Class of analytically-integrable divergence-free vector fields?

Is there an "interesting" class of analytically-integrable, divergence-free vector fields over $\mathbb{R}^2$ and/or $\mathbb{R}^3$?

That is, I'm looking for a large class of vector fields given by $V(x;\eta)$ for $x\in\mathbb{R}^k$, $k\in\{2,3\}$, parameterized by a fixed set of values $\eta\in\mathbb{R}^n$ such that:

• $\nabla_x \cdot V(x;\eta)=0\ \forall x\in\mathbb{R}^k$
• There exists an easily-evaluated (closed-form?) function $\Phi(t;x_0,\eta)$ such that the ODE $p'(t)=V(p(t);\eta)$ is solved by taking $p(t)=\Phi(t;p(0),\eta).$

For example, the vector fields $V(x;A)=Ax$ admit $\Phi(t;p_0,\eta)=e^{At}p_0$, but the subset of $A$'s giving divergence-free vector fields is not too rich/interesting.

• Have you tried the 'canonical' 2D fields, with Hamiltonian $H(x,y)=sin(k\pi x)cos(m\pi y)$ – Piyush Grover Jul 15 '15 at 12:28
• I'm mainly interested in the 3D case, although I guess a similar separable trick can be applied. My intuition (perhaps incorrect) was that it is easy to show that integral curves stay on level sets, but that a closed form $\Phi$ is harder to come by. I'll try some calculations on paper! – Justin Jul 15 '15 at 15:32

You probably need to specify more conditions, as the ones you give are too loose to be interesting. For example, consider the divergence-free vector field in the $xy$-plane given by $$V = f(x)\,\frac{\partial\ }{\partial y}\,.$$ It is integrated by $$\Phi(t,x_0,y_0) = \bigl(x_0, y_0 + t\,f(x_0)\bigr).$$ Now let the arbitrary function $f$ depend on as many $\eta$-parameters as you want. (For example, you could let $f$ range over the polynomials in $x$ of degree $n{-}1$ or less.)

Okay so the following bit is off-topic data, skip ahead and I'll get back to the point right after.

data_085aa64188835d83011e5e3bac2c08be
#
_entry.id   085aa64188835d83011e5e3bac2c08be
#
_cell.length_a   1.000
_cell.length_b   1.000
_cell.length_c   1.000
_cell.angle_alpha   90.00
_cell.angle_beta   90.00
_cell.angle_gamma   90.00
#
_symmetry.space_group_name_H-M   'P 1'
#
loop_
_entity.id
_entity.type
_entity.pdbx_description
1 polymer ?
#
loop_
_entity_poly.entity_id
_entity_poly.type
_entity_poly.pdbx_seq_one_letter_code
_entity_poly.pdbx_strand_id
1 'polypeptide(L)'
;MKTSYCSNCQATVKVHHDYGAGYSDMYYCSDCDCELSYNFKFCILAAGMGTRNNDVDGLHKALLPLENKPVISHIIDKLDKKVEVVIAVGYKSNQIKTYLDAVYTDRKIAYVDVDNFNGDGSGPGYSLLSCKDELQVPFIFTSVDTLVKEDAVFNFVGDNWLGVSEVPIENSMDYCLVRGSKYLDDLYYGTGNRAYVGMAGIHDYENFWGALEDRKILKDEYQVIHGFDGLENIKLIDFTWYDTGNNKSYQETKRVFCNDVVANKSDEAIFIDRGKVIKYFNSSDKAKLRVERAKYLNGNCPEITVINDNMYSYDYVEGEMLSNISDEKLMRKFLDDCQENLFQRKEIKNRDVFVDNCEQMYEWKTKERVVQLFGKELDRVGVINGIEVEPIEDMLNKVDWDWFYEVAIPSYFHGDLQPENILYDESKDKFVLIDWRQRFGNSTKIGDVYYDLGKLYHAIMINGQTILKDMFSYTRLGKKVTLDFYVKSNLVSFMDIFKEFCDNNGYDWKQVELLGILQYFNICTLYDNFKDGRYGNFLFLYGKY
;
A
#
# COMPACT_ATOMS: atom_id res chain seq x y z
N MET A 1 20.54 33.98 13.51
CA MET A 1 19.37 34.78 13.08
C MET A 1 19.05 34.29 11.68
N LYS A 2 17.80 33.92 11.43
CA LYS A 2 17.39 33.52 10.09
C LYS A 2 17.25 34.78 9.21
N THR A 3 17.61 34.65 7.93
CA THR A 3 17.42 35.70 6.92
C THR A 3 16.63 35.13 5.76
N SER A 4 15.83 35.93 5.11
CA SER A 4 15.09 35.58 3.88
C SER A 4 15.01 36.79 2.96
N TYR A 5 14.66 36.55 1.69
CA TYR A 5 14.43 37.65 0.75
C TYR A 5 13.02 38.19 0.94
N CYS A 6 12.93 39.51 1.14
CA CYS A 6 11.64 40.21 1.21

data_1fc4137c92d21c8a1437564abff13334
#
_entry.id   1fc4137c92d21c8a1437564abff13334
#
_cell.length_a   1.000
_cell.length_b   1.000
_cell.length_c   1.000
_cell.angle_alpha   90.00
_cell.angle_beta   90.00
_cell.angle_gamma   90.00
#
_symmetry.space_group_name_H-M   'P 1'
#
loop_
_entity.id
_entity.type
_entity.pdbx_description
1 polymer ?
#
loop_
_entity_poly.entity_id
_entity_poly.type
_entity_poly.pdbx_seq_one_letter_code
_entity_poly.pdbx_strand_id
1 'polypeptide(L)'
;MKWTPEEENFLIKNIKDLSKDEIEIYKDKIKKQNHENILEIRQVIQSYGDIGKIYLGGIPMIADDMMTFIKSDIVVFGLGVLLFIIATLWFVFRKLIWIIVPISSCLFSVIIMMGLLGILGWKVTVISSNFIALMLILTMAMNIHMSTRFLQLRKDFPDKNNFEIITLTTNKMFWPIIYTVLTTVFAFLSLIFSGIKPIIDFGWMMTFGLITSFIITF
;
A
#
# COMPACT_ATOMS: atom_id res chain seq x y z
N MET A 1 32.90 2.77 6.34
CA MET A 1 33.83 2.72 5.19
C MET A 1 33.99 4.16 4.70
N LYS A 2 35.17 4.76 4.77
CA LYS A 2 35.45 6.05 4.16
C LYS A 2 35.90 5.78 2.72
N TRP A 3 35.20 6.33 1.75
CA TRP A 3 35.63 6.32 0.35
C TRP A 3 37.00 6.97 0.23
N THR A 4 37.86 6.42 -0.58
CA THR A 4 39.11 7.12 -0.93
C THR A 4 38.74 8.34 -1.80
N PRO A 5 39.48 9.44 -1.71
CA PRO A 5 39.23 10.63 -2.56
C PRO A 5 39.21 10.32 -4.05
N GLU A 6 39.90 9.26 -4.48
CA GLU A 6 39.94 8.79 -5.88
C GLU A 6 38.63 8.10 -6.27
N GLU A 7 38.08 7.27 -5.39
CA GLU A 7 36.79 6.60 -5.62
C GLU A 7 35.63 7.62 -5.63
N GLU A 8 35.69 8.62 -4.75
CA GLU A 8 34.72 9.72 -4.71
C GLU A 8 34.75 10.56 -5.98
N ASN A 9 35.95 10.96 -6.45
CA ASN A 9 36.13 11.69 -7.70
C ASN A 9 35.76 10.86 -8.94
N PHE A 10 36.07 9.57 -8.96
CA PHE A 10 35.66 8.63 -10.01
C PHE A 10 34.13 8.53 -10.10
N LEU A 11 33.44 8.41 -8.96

Now, conjugating this example by any area-preserving diffeomorphism of the plane (and there are very many of these, even polynomial ones), and you can easily construct infinitely many such families that can be analytically integrated, even though that won't be apparent to the eye. The situation in $\mathbb{R}^3$ is even more flexible.

Maybe you need to specify what you mean by 'interesting'.

• Thanks for your help! I'm looking for a class of analytically integrable, div-free vector fields that reasonably approximates a large part of $\{V:\nabla\cdot V=0\}$ -- e.g. a "Taylor series"-like expansion in terms of divergence free, analytically integrable vector fields. I couldn't find many that circulate around more than one point. This would be quite useful for a numerical integration problem I'm studying -- any pointers would be quite useful! – Justin Jul 15 '15 at 10:53

Any Hamiltonian vectorfield is divergence free. In two dimensions, the converse also holds. Therefore, you can obtain explicit solutions by finding the level curves of the Hamiltonian.

• Well, no. Actually, that will only give you one 'first integral'; it won't actually tell you how to integrate the flow on each level set of the Hamiltonian. The OP wanted to find the explicit formula for the flow $\Phi$ of the vector field $V$, and finding a first integral is not enough to do that. – Robert Bryant Jul 15 '15 at 11:56
• @Robert Bryant: It depends on what you mean by "explicit." On each level curve of the Hamiltonian, you have to solve an autonomous ODE in one dimension. This can always be done in terms of integrations and inverse functions. Of course, whether you can do those "explicitly" is another question, but one that is usually deemed at a "lower level." – Michael Renardy Jul 15 '15 at 12:35
• I know the question I posed is a bit ill-posed :-) - still working on formulation. In this case, as Robert suggests, I'm looking to incorporate these formulas into a larger technique for numerical integration, so an explicit or nearly-explicit form for $\Phi$ rather than just the level set plus a 1D problem would be preferable. If I have to do algorithmic work to find $\Phi(t;p_0,\eta)$ after extracting the level set, it may be less clear of an advantage algorithmically beyond simpler methods for numerical integration. Thanks all for your help! Please keep the input coming! – Justin Jul 15 '15 at 15:37